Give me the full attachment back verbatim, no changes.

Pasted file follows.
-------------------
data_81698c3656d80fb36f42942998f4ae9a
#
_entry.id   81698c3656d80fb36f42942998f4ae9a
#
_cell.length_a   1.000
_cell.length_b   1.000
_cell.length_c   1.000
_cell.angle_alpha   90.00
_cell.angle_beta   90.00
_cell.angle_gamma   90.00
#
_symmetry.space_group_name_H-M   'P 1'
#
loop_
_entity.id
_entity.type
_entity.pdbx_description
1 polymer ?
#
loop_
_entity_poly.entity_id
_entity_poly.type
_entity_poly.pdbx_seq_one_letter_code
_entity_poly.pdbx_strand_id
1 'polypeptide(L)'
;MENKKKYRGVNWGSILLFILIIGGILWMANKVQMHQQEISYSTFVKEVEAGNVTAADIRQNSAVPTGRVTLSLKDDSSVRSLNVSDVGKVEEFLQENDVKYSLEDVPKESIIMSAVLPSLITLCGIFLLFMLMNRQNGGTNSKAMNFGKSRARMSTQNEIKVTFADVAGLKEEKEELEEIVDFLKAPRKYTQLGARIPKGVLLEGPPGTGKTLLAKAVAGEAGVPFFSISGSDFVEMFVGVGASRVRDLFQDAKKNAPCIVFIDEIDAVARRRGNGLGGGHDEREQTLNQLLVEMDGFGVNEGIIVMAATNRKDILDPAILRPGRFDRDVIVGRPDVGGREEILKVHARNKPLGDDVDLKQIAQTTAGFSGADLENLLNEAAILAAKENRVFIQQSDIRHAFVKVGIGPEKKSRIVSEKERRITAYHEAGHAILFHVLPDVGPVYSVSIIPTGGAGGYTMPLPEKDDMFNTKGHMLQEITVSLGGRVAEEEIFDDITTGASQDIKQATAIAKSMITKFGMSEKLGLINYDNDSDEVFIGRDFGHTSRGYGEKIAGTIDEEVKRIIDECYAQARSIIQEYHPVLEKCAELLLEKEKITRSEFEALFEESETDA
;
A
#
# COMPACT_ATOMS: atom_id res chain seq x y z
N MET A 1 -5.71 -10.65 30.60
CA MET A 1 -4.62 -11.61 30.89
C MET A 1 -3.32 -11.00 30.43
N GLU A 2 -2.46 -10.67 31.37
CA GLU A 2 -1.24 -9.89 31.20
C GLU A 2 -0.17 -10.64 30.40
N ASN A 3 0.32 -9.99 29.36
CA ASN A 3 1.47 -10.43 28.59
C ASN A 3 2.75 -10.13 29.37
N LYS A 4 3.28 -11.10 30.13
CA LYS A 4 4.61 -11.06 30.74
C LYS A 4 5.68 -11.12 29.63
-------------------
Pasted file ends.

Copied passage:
data_81698c3656d80fb36f42942998f4ae9a
#
_entry.id   81698c3656d80fb36f42942998f4ae9a
#
_cell.length_a   1.000
_cell.length_b   1.000
_cell.length_c   1.000
_cell.angle_alpha   90.00
_cell.angle_beta   90.00
_cell.angle_gamma   90.00
#
_symmetry.space_group_name_H-M   'P 1'
#
loop_
_entity.id
_entity.type
_entity.pdbx_description
1 polymer ?
#
loop_
_entity_poly.entity_id
_entity_poly.type
_entity_poly.pdbx_seq_one_letter_code
_entity_poly.pdbx_strand_id
1 'polypeptide(L)'
;MENKKKYRGVNWGSILLFILIIGGILWMANKVQMHQQEISYSTFVKEVEAGNVTAADIRQNSAVPTGRVTLSLKDDSSVRSLNVSDVGKVEEFLQENDVKYSLEDVPKESIIMSAVLPSLITLCGIFLLFMLMNRQNGGTNSKAMNFGKSRARMSTQNEIKVTFADVAGLKEEKEELEEIVDFLKAPRKYTQLGARIPKGVLLEGPPGTGKTLLAKAVAGEAGVPFFSISGSDFVEMFVGVGASRVRDLFQDAKKNAPCIVFIDEIDAVARRRGNGLGGGHDEREQTLNQLLVEMDGFGVNEGIIVMAATNRKDILDPAILRPGRFDRDVIVGRPDVGGREEILKVHARNKPLGDDVDLKQIAQTTAGFSGADLENLLNEAAILAAKENRVFIQQSDIRHAFVKVGIGPEKKSRIVSEKERRITAYHEAGHAILFHVLPDVGPVYSVSIIPTGGAGGYTMPLPEKDDMFNTKGHMLQEITVSLGGRVAEEEIFDDITTGASQDIKQATAIAKSMITKFGMSEKLGLINYDNDSDEVFIGRDFGHTSRGYGEKIAGTIDEEVKRIIDECYAQARSIIQEYHPVLEKCAELLLEKEKITRSEFEALFEESETDA
;
A
#
# COMPACT_ATOMS: atom_id res chain seq x y z
N MET A 1 -5.71 -10.65 30.60
CA MET A 1 -4.62 -11.61 30.89
C MET A 1 -3.32 -11.00 30.43
N GLU A 2 -2.46 -10.67 31.37
CA GLU A 2 -1.24 -9.89 31.20
C GLU A 2 -0.17 -10.64 30.40
N ASN A 3 0.32 -9.99 29.36
CA ASN A 3 1.47 -10.43 28.59
C ASN A 3 2.75 -10.13 29.37
N LYS A 4 3.28 -11.10 30.13
CA LYS A 4 4.61 -11.06 30.74
C LYS A 4 5.68 -11.12 29.63